Watch Dogs developer: 'It's not the consoles that will define next-gen gaming, it's the people'

The games industry is on the cusp of its first major overhaul for six years. Microsoft and Sony are about to release their next-generation consoles, the Xbox One and PlayStation 4 respectively, and developers are working on next-generation titles, some in tandem with the current-gen versions.

One of those is Ubisoft Montreal creative director Jonathan Morin, who has played an instrumental role in one of the most eagerly anticipated titles on the immediate horizon, Watch Dogs. And as it is a truly multi-platform release, soon to be available for Xbox 360, PS3 and PC as well as the new consoles, he would be a good person to turn to get an insight on what we should expect the next-generation of gaming to be like.

The only thing is, he doesn't think the consoles themselves will define the era. It will be the players. "I'm one of those guys that believes from now on machines or consoles will not be what defines next-gen. I think that more and more it is players' behaviour that will define what next-gen will become," Morin told Pocket-lint during the recent Eurogamer Expo in London.

It is for this reason that he thinks that developers and games design teams need to step out from the shadow of the games industry and think and behave like designers from other walks of life.

"Games designers need to start being designers," he said. "Look at how players behave in their lives, look at how they behave with their phones: they have 6,000 apps open at the same time, they talk to a friend while they're in a meeting, they play a game while they're watching a movie on another television.

"They're very different from how they used to be and I think that games designers' jobs will become about trying to assimilate all those layers and give the players the chance to bounce back and say what's cool, what works, what doesn't work. It's not about tech any more. It's a lot more about behaviour.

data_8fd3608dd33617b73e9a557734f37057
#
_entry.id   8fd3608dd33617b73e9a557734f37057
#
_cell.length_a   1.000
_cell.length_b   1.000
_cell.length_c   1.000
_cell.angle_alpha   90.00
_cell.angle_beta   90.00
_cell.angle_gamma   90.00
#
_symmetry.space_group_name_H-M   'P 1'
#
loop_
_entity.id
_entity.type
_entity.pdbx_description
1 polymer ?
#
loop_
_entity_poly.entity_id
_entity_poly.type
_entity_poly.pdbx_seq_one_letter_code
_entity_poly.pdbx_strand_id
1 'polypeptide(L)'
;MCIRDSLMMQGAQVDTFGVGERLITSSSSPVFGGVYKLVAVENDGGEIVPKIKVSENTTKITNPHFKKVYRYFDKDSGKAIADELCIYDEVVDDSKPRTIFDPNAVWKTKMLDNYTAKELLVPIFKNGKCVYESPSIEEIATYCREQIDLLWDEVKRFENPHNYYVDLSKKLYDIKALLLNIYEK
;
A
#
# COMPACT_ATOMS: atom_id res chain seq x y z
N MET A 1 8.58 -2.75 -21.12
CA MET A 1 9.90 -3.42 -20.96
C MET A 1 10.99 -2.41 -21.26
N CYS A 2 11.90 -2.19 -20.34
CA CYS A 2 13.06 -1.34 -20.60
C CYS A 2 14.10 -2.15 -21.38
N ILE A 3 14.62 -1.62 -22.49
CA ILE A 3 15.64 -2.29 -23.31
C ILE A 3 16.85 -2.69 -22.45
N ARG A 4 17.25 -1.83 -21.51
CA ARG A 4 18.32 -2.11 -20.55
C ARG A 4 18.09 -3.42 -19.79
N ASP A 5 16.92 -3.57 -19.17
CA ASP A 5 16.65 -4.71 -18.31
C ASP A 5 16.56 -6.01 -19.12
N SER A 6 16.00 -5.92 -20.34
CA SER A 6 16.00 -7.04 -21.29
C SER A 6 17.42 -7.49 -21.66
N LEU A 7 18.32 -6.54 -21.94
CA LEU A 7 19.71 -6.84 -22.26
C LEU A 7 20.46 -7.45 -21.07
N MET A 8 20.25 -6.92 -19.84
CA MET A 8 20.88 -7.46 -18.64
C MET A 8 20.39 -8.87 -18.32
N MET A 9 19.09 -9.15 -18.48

"We'll be playing on everything. Everything is exploding right now. I can pick up my phone and try a new game every five minutes. For free most of the time."

Read: Watch Dogs preview: We go hands-on with stealth, driving and the companion app

As well as the versions for dedicated games machines, Watch Dogs will be released alongside a companion application for iPhone, iPod touch, iPad and Android devices. It allows players to interact with each other across technologies in gameplay designed to be controlled by one on a console, another on a mobile devices.

It's only the start, believes Morin.

"The one thing that I'm sure of is that it's not about the machine any more. It's the player that drives everything. It's their behaviours, it's how they're connected together, it's how people live their lives today," he said.

"And so it's going to become harder to make games that are about what people are doing. And not just, 'Here's a game, it works like that in a single screen.' No. You're going to have to think about the other screen. Not for every game, but for the big games it's at least an extra spectrum to think about."

Watch Dogs will be available for multiple formats from 22 November. Check out the full and in-depth Pocket-lint interview with creative director Morin below.

READ: Interview: Watch Dogs creative director talks next-gen, the future of gaming, apps and more



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